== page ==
Efficient, compliant management systems pave the road to sustainability through integration and automation The book addresses the many definitions of sustainability and why CEOs need the links between sustainability, business value, and performance. Business leaders are committed to leading the way, and the book outlines the support of a management system structure and business principles that will drive the accomplishment of their mission. Stakeholder demands on CEOs include many challenges. Investors are assessing companies for financial performance. The shrinking talent pool of employees is looking to work with organizations that support social, environment, and economic operating practices and principles. Great leaders are those that ask questions, who are creative to drive innovation for growth of their company. The Assess-Reflect-Act section on international business principles defined in the book will ask you as the leader thought provoking questions to stimulate action within your organization to bring people, processes, and technology together for business success. Leaders need to transition to smart decisions that are data driven. The company's management system structure is important to build a strong framework for business process operations and automation for global competitiveness. Topics include: Business plans vs management systems Management system frameworks: standardization, ISO standards: Quality – ISO 9001, Environment – ISO 14001, OHSAS 18001, Integrated Management Systems Three Steps for Process Development: Identify, Insure, Improve Focus for the Organization: Compliance Costs, Best Practices, Strategic Planning Support – Resources: Innovation, Engagement, Succession Planning Data as a Valuable Resource Operation: Process Risks, Management System Control Plan, E-commerce, Enterprise Resource Planning (ERP), Green Awareness-Eco Design, Automated Controls, Cloud Computing Performance Evaluation – Monitor, Measure, Analyze, Audit, Management Review Competitive Landscape The constant need to improve internal processes and move toward business sustainability and quality standards is a major stressor for governments and businesses. With one-third of the workforce retiring in the next five to ten years, the need has become more immediate, and the focus has shifted to building a strong framework for business process operations and automation for global competitiveness. This book provides a roadmap to efficient, compliant systems, showing businesses how to build toward sustainability goals and capture key knowledge of the employees involved in the process.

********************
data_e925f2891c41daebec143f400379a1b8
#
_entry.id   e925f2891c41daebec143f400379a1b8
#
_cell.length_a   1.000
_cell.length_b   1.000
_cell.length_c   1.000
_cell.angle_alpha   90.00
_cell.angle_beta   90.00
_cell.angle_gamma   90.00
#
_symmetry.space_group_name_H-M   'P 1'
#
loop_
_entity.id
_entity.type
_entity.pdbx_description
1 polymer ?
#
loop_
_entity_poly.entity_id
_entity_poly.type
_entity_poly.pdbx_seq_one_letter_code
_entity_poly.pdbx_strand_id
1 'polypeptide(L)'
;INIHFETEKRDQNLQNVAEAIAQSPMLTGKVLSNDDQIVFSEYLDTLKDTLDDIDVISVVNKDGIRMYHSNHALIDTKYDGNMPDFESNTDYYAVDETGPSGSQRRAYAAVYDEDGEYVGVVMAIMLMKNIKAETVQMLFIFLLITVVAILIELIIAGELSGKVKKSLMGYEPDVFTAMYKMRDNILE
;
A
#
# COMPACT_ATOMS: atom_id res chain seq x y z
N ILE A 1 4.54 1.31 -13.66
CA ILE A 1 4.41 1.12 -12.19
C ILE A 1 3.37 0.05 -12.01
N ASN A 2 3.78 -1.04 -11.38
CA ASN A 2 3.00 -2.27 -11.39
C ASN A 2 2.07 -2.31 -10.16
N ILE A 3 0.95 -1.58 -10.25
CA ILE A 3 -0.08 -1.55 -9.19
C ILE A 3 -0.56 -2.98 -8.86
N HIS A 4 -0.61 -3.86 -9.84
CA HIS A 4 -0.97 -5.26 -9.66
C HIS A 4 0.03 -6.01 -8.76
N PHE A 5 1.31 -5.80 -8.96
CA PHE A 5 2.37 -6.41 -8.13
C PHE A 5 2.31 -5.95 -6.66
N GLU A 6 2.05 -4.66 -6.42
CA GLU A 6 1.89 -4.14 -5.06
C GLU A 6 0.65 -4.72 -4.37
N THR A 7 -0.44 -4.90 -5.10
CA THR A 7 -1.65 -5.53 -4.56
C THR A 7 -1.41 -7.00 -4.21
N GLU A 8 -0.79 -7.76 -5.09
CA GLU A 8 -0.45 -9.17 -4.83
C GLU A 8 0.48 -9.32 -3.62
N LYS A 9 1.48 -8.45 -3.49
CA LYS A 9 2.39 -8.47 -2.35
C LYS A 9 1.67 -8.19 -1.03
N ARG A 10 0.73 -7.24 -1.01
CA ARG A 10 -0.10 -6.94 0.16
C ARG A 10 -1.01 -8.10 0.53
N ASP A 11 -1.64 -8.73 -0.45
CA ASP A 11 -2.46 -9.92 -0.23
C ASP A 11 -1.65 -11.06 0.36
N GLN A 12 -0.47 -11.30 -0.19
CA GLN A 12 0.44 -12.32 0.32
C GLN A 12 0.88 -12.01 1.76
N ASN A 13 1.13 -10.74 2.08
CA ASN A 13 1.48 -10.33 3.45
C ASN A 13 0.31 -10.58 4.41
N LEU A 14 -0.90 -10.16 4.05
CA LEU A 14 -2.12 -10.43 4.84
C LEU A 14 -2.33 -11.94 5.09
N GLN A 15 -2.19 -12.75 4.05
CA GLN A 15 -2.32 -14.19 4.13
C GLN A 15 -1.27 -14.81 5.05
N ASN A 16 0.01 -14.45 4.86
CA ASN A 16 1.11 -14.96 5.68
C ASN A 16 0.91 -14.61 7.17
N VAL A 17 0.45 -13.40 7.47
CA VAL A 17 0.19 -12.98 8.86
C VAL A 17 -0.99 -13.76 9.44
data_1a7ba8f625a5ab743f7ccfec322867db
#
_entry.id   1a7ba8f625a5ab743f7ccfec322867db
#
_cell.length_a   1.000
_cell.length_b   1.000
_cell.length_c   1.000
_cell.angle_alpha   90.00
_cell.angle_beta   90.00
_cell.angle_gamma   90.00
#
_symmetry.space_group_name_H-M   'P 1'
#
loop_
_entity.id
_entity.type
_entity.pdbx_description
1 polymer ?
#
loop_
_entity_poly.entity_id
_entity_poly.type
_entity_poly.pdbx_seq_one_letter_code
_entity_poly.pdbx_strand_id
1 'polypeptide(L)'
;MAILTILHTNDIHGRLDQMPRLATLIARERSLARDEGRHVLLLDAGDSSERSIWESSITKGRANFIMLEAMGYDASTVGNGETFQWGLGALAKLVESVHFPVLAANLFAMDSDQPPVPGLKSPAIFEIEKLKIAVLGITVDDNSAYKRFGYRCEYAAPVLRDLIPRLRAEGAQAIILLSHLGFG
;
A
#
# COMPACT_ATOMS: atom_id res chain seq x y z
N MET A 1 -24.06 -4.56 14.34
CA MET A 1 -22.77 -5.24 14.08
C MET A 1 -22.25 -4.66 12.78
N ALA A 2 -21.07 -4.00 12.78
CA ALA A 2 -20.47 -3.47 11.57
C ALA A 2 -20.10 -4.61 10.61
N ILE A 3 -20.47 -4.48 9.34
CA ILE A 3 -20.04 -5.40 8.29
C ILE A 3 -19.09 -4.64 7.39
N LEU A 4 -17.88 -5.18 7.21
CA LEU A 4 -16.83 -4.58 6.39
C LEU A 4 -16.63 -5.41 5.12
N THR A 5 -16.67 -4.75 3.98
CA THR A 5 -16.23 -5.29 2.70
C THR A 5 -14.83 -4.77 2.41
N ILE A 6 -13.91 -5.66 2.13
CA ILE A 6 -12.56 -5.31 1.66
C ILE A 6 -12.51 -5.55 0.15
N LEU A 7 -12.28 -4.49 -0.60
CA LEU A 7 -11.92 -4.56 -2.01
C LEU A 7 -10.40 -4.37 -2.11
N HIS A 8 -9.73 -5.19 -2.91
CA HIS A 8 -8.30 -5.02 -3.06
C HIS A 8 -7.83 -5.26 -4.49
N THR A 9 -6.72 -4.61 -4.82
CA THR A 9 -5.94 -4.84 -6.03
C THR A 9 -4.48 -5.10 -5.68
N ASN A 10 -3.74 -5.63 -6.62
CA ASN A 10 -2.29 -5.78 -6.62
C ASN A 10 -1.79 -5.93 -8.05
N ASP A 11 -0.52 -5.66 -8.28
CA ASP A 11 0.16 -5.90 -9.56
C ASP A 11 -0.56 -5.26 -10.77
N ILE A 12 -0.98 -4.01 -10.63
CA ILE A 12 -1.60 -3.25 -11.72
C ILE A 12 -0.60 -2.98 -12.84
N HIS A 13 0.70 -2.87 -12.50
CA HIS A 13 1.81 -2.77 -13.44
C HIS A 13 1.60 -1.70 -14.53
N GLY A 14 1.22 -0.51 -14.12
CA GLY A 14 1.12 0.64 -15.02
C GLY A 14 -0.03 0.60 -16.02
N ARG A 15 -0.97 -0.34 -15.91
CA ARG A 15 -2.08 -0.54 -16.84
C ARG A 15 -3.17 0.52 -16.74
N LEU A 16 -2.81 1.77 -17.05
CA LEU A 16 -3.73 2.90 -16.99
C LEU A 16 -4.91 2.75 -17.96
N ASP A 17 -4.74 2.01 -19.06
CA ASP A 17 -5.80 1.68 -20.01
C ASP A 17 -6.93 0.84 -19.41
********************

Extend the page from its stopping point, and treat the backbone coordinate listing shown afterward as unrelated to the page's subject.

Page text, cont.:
Peter Burke follows up his magisterial Social History of Knowledge, picking up where the first volume left off around 1750 at the publication of the French Encyclopédie and following the story through to Wikipedia. Like the previous volume, it offers a social history (or a retrospective sociology of knowledge) in the sense that it focuses not on individuals but on groups, institutions, collective practices and general trends. The book is divided into 3 parts. The first argues that activities which appear to be timeless – gathering knowledge, analysing, disseminating and employing it – are in fact time-bound and take different forms in different periods and places. The second part tries to counter the tendency to write a triumphalist history of the 'growth' of knowledge by discussing losses of knowledge and the price of specialization. The third part offers geographical, sociological and chronological overviews, contrasting the experience of centres and peripheries and arguing that each of the main trends of the period – professionalization, secularization, nationalization, democratization, etc, coexisted and interacted with its opposite. As ever, Peter Burke presents a breath-taking range of scholarship in prose of exemplary clarity and accessibility. This highly anticipated second volume will be essential reading across the humanities and social sciences.